It’s been a huge chart week for Parlophone. The Warner Music label has secured the No.1 position across the three main charts – albums, singles and airplay.
After losing out to Michael Ball & Alfie Boe by just 35 copies two years ago, Stereophonics once again debuted at the summit. Kind, which is the band’s seventh No.1, opened with sales of 29,844, according to the Official Charts Company. On the singles chart, Tones And I’s Dance Monkey is spending a fifth week at the summit (515,954 OCC sales to date). It's also No.1 on Spotify's UK chart and global chart, as well as on Apple Music and Shazam.
Parlophone has also had a strong start with Coldplay’s new single Orphans. It has debuted at No.1 on the airplay chart, as well as entering the singles chart at No.27 (16,870 sales – OCC).
Doing the triple with three different artists is a rare achievement and reason for the new Parlophone team to celebrate. And there are more acts to come in 2020, including Ashnikko, The Snuts and Hamzaa. Here, co-presidents Mark Mitchell (pictured right) and Nick Burgess (pictured left) open up about their chart triumph…
What’s the spirit like in Parlophone today after this result?
Nick Burgess: “It’s a really great moment for us as a label. Me and Mitch, we’ve been having a conversation about Parlophone for 18 months as a management team. This feels like the real fruits of our labour [coming through], it’s about the hard work of the team, changing the structure of the label around, creating a new energy and psychology of bringing belief into the label. We’re really enjoying working together and being a contemporary, culturally relevant record company. To have a day like today where we can appreciate our hard work together is amazing. This is just the beginning, we really see this as the ignition point – 2020 will be a big year for us.”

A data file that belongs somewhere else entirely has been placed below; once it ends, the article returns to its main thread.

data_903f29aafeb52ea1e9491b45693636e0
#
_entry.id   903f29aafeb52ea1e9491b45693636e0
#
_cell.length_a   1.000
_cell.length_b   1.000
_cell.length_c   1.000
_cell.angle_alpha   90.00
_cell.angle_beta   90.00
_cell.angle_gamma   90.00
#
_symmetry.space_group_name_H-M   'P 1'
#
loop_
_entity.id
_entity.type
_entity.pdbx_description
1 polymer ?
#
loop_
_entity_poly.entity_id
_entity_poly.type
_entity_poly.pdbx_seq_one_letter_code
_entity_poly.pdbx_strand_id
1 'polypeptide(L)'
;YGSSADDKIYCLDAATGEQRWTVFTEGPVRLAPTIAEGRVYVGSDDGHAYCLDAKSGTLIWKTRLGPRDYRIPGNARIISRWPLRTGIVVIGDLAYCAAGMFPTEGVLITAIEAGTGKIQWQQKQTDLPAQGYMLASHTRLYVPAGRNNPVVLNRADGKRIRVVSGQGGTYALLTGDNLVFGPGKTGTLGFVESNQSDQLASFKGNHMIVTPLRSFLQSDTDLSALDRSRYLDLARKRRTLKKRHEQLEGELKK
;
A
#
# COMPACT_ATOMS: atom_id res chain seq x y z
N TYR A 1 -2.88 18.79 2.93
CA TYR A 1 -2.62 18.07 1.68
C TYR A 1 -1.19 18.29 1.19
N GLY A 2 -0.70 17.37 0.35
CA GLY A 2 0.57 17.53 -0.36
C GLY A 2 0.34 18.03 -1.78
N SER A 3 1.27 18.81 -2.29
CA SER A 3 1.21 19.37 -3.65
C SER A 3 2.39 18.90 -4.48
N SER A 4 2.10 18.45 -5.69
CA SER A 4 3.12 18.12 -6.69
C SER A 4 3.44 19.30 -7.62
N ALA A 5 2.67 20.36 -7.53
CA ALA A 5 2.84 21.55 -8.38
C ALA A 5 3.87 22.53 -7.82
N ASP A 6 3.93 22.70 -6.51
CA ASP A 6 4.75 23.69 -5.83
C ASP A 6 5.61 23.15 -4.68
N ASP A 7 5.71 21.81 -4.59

Mark Mitchell: “Internally, it’s just a brilliant boost of confidence for the team. There’s definitely a massive buzz around the place today. To have this success in our opening year is just a brilliant boost.”
Stereophonics lost out in a close chart race with their previous album in 2017. You must be pleased to see them back at No.1?
MM: “I don’t know of any other British act who have had so many No.1 albums and also are No.1 on their 11th album. It’s an incredible achievement. Yeah, after the previous album, it’s really good to have them back where they belong. It’s certainly their best record for a time as well. As a true British singer-songwriter, Kelly [Jones] doesn't always get the acclaim he deserves, but he really is a huge force, still taking chances and still writing completely from the heart. So I’m really pleased for him and the band, it's a brilliant achievement.”
It’s a strong seller in terms of physical copies. How did you secure that week one result?
MM: “There was some D2C, there was some ticket bundling in there as well for a huge tour next year. The pre-order versus the final figure was really healthy for what we call walk up for week one retail sales. A couple of tracks out beforehand were really well supported at radio. Interestingly, there were great reviews for the album across the weekend. There is maybe a perception that people know what a Stereophonics record is going to sound like and so they don’t give it the time. But on this record, people have given it that time and it’s fed back really well.”
And the band came out well ahead of some tough competition…
MM: “Yeah, we set this release date quite a while back. As much as you've always got to keep one eye on the competition, it's always best to put your effort into the strongest campaign you can create for your artist. Just getting off at such a great level is really exciting and really pleasing. To be at almost 30,000 in the first week is a really good indicator. It’s just the beginning of the campaign, there’s a huge tour in February and March of next year. As we continue on the campaign, it’s about revealing other gems from the record and keeping it going.”